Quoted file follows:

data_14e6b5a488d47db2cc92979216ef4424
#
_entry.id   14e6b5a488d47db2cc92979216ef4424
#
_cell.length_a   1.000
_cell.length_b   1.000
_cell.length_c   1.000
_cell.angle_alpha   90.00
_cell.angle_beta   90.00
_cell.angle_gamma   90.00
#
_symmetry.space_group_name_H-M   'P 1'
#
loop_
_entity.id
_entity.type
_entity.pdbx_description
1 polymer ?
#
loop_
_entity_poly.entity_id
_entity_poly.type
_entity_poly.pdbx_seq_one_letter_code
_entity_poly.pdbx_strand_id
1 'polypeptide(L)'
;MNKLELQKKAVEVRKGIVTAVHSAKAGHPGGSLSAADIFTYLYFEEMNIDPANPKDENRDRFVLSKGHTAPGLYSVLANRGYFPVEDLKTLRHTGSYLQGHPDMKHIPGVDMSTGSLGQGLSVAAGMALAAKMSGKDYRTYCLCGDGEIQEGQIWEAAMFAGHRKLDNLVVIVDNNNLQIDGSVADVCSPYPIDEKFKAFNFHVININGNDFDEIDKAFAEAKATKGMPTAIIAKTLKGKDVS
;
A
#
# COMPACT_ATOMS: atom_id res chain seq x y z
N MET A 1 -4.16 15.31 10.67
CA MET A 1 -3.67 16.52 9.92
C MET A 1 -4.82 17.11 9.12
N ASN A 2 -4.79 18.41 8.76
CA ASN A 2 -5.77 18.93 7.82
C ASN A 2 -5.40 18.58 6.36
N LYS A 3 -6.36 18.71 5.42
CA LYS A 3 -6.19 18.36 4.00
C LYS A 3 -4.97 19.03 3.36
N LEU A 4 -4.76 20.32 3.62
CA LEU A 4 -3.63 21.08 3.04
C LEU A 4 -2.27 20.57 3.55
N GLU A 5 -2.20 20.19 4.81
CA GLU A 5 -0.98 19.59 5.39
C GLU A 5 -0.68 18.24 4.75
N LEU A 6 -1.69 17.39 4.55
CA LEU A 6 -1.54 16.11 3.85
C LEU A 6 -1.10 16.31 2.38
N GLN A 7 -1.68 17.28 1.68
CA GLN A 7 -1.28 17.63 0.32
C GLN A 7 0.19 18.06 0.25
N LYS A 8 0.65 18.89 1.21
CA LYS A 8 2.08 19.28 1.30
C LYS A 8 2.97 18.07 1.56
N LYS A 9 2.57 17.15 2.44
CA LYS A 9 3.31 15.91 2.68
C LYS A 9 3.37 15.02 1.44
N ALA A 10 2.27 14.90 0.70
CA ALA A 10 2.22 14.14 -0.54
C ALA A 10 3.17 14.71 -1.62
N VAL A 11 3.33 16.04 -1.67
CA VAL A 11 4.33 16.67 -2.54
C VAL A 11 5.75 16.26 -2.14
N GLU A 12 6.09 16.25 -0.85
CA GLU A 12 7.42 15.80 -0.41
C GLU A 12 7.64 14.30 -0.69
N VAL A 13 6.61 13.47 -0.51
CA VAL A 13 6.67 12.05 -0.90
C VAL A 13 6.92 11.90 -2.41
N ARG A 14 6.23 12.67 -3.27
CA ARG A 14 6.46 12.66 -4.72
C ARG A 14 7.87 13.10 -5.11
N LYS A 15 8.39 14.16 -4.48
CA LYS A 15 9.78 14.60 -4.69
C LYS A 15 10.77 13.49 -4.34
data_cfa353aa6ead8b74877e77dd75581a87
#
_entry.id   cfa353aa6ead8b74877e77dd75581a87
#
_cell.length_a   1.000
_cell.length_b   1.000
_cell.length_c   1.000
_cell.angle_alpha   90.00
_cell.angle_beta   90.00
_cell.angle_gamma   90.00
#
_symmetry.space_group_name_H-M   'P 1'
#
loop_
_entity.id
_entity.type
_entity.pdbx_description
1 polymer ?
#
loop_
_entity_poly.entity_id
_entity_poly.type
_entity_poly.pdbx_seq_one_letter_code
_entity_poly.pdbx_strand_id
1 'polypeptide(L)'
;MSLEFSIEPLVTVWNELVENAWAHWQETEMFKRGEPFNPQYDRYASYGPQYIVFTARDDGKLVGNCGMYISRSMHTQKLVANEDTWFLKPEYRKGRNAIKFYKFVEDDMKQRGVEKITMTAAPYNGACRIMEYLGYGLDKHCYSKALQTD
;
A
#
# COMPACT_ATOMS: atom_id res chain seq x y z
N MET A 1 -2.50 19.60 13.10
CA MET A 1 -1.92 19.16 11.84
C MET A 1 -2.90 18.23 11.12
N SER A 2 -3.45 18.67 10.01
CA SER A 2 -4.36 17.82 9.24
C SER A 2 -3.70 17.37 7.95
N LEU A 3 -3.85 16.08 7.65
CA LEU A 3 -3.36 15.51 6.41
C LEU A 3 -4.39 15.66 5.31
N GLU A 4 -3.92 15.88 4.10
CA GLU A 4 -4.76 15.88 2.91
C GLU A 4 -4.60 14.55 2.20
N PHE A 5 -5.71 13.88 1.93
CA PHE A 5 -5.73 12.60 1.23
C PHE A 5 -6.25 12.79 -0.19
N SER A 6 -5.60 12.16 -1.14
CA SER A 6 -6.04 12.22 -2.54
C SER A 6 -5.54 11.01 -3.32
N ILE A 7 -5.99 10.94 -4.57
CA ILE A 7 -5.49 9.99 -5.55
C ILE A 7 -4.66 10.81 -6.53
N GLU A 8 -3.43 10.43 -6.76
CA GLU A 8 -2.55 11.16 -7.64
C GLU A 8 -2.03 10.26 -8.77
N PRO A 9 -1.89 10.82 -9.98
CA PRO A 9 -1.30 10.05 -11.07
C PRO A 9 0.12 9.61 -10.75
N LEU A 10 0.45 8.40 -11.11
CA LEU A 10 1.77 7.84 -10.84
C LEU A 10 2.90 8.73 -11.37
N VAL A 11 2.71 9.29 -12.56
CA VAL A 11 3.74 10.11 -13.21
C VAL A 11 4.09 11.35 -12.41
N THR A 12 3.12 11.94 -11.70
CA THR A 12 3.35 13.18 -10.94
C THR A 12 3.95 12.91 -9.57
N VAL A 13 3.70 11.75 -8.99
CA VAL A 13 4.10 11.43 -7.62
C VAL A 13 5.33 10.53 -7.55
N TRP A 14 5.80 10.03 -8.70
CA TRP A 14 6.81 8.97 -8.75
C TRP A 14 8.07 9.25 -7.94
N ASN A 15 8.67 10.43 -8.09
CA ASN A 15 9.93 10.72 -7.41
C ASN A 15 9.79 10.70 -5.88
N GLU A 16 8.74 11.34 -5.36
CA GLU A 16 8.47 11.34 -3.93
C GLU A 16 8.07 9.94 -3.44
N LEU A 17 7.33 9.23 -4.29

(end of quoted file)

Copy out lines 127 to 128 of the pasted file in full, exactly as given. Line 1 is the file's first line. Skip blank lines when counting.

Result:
N GLU A 8 -3.43 10.43 -6.76
CA GLU A 8 -2.55 11.16 -7.64